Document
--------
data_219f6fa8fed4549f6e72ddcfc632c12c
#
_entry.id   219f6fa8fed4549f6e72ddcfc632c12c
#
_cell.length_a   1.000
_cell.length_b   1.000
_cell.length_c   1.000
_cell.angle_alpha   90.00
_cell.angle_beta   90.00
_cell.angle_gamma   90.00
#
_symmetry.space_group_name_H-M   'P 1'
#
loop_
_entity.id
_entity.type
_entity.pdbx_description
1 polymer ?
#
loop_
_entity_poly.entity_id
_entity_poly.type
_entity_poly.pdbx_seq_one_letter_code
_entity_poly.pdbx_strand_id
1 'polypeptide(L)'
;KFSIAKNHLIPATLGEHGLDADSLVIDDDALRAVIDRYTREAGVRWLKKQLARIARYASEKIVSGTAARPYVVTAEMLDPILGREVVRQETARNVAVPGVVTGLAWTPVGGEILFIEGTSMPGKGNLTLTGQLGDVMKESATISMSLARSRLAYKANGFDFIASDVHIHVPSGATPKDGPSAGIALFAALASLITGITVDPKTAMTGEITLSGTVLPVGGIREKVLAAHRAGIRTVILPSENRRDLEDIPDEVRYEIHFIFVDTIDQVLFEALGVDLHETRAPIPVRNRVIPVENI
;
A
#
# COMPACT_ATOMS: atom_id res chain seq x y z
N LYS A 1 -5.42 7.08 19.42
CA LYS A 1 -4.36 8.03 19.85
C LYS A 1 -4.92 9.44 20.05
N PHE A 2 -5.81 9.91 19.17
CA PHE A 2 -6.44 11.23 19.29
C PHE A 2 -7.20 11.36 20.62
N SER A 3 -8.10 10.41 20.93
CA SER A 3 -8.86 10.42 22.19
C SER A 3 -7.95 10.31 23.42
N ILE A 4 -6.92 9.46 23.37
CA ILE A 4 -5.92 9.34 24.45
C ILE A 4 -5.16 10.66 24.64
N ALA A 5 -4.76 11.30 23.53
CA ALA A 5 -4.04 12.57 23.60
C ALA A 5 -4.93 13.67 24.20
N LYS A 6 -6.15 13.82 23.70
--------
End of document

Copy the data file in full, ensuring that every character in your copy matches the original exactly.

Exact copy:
data_219f6fa8fed4549f6e72ddcfc632c12c
#
_entry.id   219f6fa8fed4549f6e72ddcfc632c12c
#
_cell.length_a   1.000
_cell.length_b   1.000
_cell.length_c   1.000
_cell.angle_alpha   90.00
_cell.angle_beta   90.00
_cell.angle_gamma   90.00
#
_symmetry.space_group_name_H-M   'P 1'
#
loop_
_entity.id
_entity.type
_entity.pdbx_description
1 polymer ?
#
loop_
_entity_poly.entity_id
_entity_poly.type
_entity_poly.pdbx_seq_one_letter_code
_entity_poly.pdbx_strand_id
1 'polypeptide(L)'
;KFSIAKNHLIPATLGEHGLDADSLVIDDDALRAVIDRYTREAGVRWLKKQLARIARYASEKIVSGTAARPYVVTAEMLDPILGREVVRQETARNVAVPGVVTGLAWTPVGGEILFIEGTSMPGKGNLTLTGQLGDVMKESATISMSLARSRLAYKANGFDFIASDVHIHVPSGATPKDGPSAGIALFAALASLITGITVDPKTAMTGEITLSGTVLPVGGIREKVLAAHRAGIRTVILPSENRRDLEDIPDEVRYEIHFIFVDTIDQVLFEALGVDLHETRAPIPVRNRVIPVENI
;
A
#
# COMPACT_ATOMS: atom_id res chain seq x y z
N LYS A 1 -5.42 7.08 19.42
CA LYS A 1 -4.36 8.03 19.85
C LYS A 1 -4.92 9.44 20.05
N PHE A 2 -5.81 9.91 19.17
CA PHE A 2 -6.44 11.23 19.29
C PHE A 2 -7.20 11.36 20.62
N SER A 3 -8.10 10.41 20.93
CA SER A 3 -8.86 10.42 22.19
C SER A 3 -7.95 10.31 23.42
N ILE A 4 -6.92 9.46 23.37
CA ILE A 4 -5.92 9.34 24.45
C ILE A 4 -5.16 10.66 24.64
N ALA A 5 -4.76 11.30 23.53
CA ALA A 5 -4.04 12.57 23.60
C ALA A 5 -4.93 13.67 24.20
N LYS A 6 -6.15 13.82 23.70